Leadership and Beauty

Twin Falls

A recent New York Times arti­cle, “How Beau­ty is Mak­ing Sci­en­tists Rethink Evo­lu­tion,” caught my eye and ear. Fer­ris Jabr’s lucid prose verges at the end of the arti­cle to poet­ry and is framed through­out with exquis­ite images of bird feath­ers by Ken­ji Aoki. The con­tent of the arti­cle is about evo­lu­tion­ary biol­o­gy and sci­en­tif­ic the­o­ries of beau­ty’s role in the chang­ing plumage of birds. 

I think there is secret­ly some­thing in us humans that wants to con­tain beau­ty, to put it in a cage like a bird and be able to explain it with a final log­ic. (See the Wikipedia def­i­n­i­tion of neu­roaes­thet­ics, for exam­ple, with its ana­lyt­i­cal dis­po­si­tion and ref­er­ences to brain research.) But there is also some­thing about beau­ty, as Jabr makes clear in his treat­ment of the sub­ject and the whole beau­ti­ful pre­sen­ta­tion of the arti­cle itself, that inevitably escapes any for­mu­la at all.

From a per­son­al stand­point, I’m inter­est­ed because beau­ty, along with oth­er absolute val­ues such as time­less­ness, silence and com­mu­ni­ty, are the active guides to my work with peo­ple who want or need to lead. I’m clear that I hold these absolutes as my bias­es in work that could be guid­ed in many dif­fer­ent ways. There are coach­es and con­sul­tants like me who are guid­ed most strong­ly by social val­ues such as jus­tice and empa­thy, and oth­ers who are guid­ed just as firm­ly by cap­i­tal­ist val­ues like pro­duc­tiv­i­ty and per­for­mance. When I think of my own pres­ence sup­port­ing the growth and devel­op­ment of peo­ple in lead­er­ship roles, how­ev­er, what’s clear is that I hold my work pri­mar­i­ly as a type of art. This is not to say oth­er sit­u­a­tion­al val­ues aren’t there, includ­ing some just men­tioned, or that I only see peo­ple as objects. Nor does it mean that I see lead­ing as an art where some­body else’s meth­ods need to be “beau­ti­fied” in some way. It’s not that kind of (large­ly fake) artistry at all. Rather, it’s that this work involves moments when remark­able, intan­gi­ble, beau­ti­ful things hap­pen — in a con­ver­sa­tion or a meet­ing; for exam­ple when some­one’s sto­ry unex­pect­ed­ly opens up, where there is a true explo­ration and an illu­mi­nat­ing dia­logue, where there is insight and con­nec­tion, where new life appears and the heart is awakened.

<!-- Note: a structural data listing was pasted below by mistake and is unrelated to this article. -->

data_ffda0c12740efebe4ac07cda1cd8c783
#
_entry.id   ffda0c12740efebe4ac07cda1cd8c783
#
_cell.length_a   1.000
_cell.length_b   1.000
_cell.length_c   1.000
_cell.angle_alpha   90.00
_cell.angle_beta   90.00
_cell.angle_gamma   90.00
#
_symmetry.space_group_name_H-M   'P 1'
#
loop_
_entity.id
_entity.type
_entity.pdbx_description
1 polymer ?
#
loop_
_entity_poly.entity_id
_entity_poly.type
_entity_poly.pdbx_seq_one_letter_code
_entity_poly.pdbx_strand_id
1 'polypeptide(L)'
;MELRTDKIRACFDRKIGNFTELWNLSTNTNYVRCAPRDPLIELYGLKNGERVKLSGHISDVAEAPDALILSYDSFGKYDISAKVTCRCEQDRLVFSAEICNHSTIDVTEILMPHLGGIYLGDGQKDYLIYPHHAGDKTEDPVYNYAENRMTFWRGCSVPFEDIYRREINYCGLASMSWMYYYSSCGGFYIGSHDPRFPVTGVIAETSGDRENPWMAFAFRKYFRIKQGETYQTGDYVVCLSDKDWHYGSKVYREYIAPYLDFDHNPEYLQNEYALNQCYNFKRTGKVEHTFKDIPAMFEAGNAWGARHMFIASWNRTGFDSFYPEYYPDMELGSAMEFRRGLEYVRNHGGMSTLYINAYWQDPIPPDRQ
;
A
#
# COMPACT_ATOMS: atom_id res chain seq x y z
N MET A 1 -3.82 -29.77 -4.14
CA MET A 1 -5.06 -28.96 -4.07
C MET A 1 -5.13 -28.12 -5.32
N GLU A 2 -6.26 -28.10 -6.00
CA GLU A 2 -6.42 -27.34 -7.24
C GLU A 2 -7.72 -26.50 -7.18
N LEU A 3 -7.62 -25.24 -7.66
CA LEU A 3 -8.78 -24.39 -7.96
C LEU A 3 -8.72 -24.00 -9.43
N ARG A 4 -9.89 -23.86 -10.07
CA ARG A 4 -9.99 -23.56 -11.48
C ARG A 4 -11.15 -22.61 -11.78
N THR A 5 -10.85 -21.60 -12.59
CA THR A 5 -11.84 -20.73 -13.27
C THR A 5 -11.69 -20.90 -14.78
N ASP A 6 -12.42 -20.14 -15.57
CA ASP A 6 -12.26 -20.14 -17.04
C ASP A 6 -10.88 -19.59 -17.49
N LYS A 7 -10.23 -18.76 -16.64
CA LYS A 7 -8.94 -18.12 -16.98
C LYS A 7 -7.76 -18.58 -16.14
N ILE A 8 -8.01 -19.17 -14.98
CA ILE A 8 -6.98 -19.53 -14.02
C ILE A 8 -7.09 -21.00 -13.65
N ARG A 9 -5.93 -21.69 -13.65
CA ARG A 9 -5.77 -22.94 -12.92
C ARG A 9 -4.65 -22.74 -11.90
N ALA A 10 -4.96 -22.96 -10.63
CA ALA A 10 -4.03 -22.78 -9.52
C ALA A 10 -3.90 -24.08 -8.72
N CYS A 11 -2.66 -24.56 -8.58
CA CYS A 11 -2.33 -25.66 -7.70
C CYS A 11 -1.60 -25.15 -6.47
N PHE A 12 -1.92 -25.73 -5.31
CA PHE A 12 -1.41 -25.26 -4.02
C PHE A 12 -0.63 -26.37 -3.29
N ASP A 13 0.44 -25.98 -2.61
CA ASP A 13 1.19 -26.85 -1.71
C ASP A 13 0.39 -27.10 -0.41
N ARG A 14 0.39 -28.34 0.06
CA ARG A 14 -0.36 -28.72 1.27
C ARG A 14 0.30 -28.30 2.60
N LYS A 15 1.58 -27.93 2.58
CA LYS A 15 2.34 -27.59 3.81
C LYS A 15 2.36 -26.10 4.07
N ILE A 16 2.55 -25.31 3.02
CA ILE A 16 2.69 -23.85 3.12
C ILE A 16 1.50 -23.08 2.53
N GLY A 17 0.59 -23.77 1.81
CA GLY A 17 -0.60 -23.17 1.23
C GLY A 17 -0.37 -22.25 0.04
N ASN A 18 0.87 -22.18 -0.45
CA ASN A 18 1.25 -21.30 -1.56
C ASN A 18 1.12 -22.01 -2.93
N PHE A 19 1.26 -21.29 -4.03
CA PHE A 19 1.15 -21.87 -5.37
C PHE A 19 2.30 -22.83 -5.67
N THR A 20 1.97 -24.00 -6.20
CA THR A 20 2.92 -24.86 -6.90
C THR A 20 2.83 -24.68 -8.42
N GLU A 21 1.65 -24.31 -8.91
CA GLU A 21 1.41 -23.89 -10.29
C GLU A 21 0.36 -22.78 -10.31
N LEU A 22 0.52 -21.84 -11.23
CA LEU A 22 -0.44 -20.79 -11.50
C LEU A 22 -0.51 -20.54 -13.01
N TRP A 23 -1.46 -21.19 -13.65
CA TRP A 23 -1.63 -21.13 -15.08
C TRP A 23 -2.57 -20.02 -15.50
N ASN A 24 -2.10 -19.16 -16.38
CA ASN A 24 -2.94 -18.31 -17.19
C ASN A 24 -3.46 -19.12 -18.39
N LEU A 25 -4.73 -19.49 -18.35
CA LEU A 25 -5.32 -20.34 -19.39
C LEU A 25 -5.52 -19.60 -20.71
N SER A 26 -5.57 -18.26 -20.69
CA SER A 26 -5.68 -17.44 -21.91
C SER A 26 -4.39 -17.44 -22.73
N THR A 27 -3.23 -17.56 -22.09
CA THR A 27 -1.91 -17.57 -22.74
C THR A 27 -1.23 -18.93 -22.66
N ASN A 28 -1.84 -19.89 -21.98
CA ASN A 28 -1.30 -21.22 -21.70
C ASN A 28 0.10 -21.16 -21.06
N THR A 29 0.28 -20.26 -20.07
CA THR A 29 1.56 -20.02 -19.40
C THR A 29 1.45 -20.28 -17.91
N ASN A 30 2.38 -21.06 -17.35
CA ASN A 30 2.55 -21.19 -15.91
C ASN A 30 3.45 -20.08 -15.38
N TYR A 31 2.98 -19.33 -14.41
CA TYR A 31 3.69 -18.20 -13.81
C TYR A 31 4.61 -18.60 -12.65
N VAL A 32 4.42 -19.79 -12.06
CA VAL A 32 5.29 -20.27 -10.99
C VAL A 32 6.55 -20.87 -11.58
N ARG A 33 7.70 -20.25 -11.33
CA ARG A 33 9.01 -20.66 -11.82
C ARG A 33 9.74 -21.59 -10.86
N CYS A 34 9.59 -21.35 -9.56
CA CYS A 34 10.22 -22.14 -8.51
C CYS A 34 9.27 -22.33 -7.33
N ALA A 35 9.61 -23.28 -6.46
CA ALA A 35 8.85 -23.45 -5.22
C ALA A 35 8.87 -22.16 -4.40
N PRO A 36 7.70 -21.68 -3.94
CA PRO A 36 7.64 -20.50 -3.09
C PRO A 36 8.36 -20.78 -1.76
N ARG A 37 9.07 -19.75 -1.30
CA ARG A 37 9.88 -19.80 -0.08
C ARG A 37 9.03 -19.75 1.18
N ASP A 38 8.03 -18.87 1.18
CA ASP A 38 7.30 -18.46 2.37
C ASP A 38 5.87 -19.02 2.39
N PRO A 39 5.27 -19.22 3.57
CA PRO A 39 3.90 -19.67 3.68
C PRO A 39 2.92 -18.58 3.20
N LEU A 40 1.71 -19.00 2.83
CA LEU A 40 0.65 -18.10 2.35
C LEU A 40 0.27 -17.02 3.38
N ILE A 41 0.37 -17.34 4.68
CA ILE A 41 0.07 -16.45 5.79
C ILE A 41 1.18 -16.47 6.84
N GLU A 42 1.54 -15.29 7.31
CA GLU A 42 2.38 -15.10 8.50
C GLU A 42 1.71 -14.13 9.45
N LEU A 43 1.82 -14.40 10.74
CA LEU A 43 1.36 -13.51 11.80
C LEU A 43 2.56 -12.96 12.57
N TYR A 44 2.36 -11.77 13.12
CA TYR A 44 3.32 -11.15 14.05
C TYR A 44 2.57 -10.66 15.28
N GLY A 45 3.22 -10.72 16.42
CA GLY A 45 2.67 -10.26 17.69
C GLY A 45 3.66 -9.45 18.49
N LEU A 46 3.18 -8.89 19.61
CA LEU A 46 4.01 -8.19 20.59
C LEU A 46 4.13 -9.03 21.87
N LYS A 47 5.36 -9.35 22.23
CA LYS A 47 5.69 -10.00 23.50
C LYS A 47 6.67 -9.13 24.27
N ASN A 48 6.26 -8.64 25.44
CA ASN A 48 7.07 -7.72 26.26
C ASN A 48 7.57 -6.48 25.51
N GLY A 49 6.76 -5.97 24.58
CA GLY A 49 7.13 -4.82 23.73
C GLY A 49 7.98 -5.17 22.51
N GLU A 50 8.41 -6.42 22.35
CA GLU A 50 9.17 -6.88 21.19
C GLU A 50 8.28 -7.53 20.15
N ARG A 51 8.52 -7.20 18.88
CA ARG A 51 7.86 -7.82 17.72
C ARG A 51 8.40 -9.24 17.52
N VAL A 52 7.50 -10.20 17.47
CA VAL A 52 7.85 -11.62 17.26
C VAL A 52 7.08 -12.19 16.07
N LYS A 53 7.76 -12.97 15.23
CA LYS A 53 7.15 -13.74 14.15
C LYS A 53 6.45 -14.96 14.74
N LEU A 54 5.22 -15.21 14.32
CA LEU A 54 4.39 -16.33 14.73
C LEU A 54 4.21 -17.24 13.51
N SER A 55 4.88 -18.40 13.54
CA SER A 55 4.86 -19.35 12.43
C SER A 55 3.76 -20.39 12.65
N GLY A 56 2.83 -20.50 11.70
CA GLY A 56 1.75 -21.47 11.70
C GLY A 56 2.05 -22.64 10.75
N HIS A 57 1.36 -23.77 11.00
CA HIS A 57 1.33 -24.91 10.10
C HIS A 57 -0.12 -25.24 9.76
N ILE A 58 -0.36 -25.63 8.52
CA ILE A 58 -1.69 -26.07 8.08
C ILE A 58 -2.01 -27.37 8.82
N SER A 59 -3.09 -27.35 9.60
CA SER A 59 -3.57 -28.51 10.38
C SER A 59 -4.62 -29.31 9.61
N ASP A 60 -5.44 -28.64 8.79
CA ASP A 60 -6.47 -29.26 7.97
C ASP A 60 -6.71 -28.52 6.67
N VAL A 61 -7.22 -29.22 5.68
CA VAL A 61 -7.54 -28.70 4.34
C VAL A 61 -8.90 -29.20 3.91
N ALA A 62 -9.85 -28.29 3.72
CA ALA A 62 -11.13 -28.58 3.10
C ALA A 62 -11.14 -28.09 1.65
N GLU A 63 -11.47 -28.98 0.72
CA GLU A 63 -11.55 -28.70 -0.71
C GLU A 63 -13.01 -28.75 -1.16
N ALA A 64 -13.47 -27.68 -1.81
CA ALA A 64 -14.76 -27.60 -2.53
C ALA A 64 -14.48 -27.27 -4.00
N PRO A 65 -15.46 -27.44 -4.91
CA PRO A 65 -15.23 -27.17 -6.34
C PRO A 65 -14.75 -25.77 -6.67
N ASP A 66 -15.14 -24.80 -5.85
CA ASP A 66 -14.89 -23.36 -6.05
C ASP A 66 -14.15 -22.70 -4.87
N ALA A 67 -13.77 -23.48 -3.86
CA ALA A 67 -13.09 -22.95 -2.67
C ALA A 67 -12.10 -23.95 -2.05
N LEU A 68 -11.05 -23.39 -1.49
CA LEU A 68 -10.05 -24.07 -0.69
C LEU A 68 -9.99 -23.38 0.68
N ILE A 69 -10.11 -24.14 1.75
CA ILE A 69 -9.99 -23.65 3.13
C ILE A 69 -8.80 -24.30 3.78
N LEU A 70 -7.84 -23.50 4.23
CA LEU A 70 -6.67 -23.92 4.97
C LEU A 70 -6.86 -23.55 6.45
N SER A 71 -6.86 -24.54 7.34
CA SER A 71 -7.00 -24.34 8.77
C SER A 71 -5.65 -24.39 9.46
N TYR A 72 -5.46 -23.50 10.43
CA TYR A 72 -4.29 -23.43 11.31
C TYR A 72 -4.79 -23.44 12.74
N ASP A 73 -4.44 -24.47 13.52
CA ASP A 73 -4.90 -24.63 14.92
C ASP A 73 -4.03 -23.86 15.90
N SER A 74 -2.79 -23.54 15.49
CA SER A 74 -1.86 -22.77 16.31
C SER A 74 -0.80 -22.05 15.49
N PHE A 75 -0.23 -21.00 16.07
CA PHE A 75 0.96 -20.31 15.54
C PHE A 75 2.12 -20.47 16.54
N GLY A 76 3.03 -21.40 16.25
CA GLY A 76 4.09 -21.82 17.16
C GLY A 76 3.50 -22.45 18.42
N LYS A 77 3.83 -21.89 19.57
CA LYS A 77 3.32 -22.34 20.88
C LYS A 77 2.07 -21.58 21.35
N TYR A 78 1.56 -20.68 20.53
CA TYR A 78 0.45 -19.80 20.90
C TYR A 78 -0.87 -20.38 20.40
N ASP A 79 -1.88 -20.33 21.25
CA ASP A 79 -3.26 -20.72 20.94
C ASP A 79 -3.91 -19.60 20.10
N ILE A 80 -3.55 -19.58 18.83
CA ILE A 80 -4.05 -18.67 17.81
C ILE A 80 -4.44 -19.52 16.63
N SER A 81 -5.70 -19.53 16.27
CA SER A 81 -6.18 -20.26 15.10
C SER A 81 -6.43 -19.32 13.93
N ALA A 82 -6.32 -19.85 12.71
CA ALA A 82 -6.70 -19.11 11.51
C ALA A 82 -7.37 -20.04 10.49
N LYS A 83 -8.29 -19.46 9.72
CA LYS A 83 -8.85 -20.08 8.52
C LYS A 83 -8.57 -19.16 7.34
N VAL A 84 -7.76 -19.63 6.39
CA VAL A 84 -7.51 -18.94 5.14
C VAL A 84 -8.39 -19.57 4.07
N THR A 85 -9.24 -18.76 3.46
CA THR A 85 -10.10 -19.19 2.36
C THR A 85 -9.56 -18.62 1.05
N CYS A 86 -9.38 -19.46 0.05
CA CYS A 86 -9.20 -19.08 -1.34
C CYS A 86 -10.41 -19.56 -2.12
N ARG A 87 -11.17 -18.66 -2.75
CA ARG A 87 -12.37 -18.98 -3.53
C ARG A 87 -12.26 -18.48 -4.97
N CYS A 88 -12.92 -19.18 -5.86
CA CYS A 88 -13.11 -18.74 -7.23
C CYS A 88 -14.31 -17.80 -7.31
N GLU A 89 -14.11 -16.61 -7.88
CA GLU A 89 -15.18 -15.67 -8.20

If you call a qual­i­ty such as beau­ty for­ward, not lit­er­al­ly but through the tone of an exchange, vul­ner­a­bil­i­ty and trust show up more eas­i­ly. Even if there is anger at the start, the anger can be giv­en its own space and pur­pose. It does­n’t need to be quashed; it responds to being cared for. It can become an under­stood anger rather than sim­ply an ugly one. A per­son who is strug­gling with con­fi­dence may come to find that it is a beau­ti­ful strug­gle for what it means to live a good life or to do good work. 

Beau­ty does­n’t mean there is no pain or sor­row or stretch­ing in some way. It may be a process of molt­ing, shed­ding old feath­ers, hair, or skin, or an old shell to make way for new growth. It may mean becom­ing part of a dif­fer­ent flow, being swept over a water­fall in one’s work or one’s life and nev­er going back. And, it can also mean see­ing with accep­tance that noth­ing needs to change at all.

Peo­ple come for­ward in my prac­tice to deal with their blind spots and fears. They want to grow past them­selves. They and their inte­ri­or work have an intrin­sic beau­ty that they fre­quent­ly do not see, at least at the begin­ning, and so as part of my role I hope to hold a mir­ror to them all. Beau­ty is con­text, at times a flood­gate, at times a gen­tle trick­le in the for­est, at times an open­ing in sol­id rock. I don’t believe there can ever be a for­mu­la for this work, any more than there can be a final def­i­n­i­tion of what beau­ty is, what it means, or how it might unfold moment to moment for any liv­ing being.


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